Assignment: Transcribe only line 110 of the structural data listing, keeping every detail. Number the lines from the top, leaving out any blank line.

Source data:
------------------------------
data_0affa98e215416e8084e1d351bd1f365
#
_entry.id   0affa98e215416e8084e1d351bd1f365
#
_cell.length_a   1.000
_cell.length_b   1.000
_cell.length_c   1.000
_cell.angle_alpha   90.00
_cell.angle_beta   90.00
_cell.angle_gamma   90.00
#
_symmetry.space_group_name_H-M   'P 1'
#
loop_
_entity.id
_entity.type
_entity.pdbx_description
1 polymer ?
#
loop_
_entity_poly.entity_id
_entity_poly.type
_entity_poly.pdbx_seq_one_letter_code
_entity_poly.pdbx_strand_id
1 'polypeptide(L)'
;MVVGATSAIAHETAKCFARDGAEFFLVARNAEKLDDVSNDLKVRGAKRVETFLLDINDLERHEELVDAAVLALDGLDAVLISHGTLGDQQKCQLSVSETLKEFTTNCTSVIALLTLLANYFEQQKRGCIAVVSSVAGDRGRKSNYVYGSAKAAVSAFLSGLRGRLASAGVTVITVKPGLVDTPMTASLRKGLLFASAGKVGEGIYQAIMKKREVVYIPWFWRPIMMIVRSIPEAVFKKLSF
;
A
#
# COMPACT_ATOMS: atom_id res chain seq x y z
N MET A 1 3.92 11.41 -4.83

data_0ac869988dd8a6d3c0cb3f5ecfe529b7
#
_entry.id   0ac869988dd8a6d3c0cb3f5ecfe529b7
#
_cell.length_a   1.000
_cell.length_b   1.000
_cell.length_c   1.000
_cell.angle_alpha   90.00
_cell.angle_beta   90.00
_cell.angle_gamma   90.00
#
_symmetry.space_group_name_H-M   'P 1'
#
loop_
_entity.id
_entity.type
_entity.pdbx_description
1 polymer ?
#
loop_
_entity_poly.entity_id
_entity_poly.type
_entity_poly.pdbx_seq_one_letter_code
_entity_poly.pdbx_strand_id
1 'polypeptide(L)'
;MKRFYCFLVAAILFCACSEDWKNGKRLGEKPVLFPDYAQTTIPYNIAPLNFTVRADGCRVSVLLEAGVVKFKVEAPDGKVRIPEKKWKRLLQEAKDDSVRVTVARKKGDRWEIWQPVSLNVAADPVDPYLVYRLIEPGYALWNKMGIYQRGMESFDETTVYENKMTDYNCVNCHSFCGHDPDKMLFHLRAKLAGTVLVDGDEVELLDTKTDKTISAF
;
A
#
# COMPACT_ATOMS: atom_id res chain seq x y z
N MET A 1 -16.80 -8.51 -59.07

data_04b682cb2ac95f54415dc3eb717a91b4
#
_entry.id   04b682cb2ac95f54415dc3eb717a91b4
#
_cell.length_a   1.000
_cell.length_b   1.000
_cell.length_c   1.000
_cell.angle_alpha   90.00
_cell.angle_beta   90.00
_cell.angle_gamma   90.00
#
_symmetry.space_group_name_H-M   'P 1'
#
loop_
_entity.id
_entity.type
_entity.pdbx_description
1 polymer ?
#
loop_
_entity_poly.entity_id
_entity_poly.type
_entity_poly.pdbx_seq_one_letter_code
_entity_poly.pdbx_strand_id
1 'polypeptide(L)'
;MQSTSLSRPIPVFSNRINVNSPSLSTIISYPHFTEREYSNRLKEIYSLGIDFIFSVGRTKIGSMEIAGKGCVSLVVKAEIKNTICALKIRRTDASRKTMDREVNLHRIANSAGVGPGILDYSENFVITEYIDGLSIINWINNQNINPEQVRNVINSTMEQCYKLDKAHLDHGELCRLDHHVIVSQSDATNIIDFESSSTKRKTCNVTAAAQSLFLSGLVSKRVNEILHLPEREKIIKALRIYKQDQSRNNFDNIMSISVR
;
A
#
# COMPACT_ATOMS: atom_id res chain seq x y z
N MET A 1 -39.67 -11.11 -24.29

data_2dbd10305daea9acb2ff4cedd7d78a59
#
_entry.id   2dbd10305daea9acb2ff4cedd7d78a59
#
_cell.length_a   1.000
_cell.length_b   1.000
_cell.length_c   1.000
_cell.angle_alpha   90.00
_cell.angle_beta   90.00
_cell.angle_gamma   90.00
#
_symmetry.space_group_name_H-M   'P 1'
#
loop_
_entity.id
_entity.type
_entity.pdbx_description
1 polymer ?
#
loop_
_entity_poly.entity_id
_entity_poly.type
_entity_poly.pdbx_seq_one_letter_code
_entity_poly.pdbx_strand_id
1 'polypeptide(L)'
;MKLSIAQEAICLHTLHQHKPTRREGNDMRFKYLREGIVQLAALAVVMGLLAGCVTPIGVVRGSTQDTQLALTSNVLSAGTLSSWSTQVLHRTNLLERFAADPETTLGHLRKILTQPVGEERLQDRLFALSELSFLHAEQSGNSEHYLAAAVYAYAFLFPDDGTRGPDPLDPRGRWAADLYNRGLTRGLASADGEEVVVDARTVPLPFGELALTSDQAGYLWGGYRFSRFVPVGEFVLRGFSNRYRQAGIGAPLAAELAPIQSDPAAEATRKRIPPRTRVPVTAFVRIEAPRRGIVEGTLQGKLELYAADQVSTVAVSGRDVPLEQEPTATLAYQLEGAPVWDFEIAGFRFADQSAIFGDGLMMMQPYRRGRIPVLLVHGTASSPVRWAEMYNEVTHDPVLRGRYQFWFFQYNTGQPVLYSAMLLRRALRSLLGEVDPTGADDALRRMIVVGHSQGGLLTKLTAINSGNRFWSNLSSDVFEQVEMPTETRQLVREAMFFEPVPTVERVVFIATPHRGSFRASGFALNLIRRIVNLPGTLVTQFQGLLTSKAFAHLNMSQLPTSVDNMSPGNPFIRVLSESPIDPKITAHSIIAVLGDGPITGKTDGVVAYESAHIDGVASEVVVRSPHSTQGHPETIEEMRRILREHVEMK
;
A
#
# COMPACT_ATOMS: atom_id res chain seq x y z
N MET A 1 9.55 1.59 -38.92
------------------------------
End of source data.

_entity.pdbx_description